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While principal production areas are located in the south-east states (South Australia, New South Wales and Victoria), wine grape growing and winemaking are carried out in all Australian states and territories!

Economic benefits of being water-wise in viticulture include:

  • Decreased cost of water supplied (mains water), as well as of wastewater disposal;
  • Reduced pumping needs, which will reduce annual energy costs (and greenhouse emissions); and
  • Fewer infrastructure requirements, such as the maintenance of pumping equipment and water pipes.

More benefits to being water efficient in Viticulture!

  • Improved quality of grapes
  • Improved crop yield (more grapes per area of land).
  • Improved business image and marketability of your product
  • Reduced impact of stormwater flow and the potential for erosion. This minimises damage to your property, as well as the local environment
  • Protection of local aquatic environments, by the improved quality of flows from the property
  • Preparation of the company for future drought, water restrictions or an increase in water prices
  • Minimisation of the impacts of salinity and groundwater contamination in your region.

How to use just the right amount of water in the wine industry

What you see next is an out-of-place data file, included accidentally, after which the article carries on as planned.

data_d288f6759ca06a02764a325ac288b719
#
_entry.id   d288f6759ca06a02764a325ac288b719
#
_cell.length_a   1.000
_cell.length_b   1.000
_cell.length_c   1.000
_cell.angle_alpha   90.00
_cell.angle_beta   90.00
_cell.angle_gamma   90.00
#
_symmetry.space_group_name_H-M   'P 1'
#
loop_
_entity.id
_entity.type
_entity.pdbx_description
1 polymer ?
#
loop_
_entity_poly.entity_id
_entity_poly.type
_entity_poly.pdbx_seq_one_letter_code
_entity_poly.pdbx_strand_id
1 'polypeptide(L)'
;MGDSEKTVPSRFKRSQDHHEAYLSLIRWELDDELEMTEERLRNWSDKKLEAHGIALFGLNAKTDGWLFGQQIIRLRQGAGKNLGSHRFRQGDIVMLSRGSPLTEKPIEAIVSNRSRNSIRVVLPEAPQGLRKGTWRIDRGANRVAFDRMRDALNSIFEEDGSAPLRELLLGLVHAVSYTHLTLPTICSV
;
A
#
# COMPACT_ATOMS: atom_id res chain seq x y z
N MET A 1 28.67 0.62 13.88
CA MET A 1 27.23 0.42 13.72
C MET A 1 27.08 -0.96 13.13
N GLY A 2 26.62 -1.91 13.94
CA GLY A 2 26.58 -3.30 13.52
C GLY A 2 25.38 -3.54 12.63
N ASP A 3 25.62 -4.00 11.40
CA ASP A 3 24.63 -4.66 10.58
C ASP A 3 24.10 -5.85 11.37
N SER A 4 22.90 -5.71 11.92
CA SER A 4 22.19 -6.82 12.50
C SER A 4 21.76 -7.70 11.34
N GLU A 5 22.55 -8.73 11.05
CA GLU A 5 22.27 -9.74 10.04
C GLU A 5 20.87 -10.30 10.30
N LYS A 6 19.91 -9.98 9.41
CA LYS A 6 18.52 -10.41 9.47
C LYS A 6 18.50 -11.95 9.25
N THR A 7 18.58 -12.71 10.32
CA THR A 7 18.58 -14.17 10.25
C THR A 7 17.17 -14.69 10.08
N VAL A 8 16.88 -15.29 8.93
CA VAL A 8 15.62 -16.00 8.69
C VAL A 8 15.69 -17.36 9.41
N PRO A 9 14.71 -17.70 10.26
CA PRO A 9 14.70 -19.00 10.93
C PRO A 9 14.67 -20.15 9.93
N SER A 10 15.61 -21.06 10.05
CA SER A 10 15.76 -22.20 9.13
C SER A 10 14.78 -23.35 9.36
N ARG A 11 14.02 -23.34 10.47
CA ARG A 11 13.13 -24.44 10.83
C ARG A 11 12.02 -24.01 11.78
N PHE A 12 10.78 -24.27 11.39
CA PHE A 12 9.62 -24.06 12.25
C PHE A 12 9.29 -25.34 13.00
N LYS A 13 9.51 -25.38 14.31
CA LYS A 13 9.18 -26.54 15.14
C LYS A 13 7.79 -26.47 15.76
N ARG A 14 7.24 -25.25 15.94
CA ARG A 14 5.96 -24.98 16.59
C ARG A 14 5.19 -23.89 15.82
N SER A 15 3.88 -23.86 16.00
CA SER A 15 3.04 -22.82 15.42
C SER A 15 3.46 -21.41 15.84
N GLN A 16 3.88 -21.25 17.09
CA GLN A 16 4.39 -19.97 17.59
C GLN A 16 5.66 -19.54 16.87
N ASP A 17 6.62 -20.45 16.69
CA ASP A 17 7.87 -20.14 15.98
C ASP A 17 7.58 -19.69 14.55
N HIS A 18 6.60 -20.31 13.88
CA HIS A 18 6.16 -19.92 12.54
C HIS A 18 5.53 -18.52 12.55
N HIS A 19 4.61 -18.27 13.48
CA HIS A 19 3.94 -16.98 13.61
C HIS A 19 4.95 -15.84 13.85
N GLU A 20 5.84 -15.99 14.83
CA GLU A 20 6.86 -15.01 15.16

• Install water meters on major plant machinery or processes. This will allow you to track water use performance, identify leaks and set targets for water reductions.
  • Consider conducting a detailed water audit to identify problem areas and prioritise solutions. Your water authority can provide advice on how to do this.
  • Use equipment with automatic shut-off devices, to eliminate water wastage.
  • Use high-pressure nozzles and spray devices. The higher pressure should clean surfaces more effectively, with limited volumes of water.
  • Use flow restrictors to control flow rates to equipment and taps.
  • Try to avoid mixing solids with water wherever possible.
  • Sweep down surfaces rather than hosing or mopping. Use brooms, scrubbers and squeegees.
  • Filter out organic materials before discharging water as effluent.
  • Introduce automatic cleaning systems, to reduce both water and chemical use.
  • Use water sparingly when cleaning equipment.
  • Recycle water used in leak testing barrels.
  • Consider treating and reusing winery wastewater for vineyard or other crop irrigation.
  • Consider using rainwater and stormwater collected from the site for activities such as wash-downs and toilet flushing. See our sections on rainwater and construction for more information.

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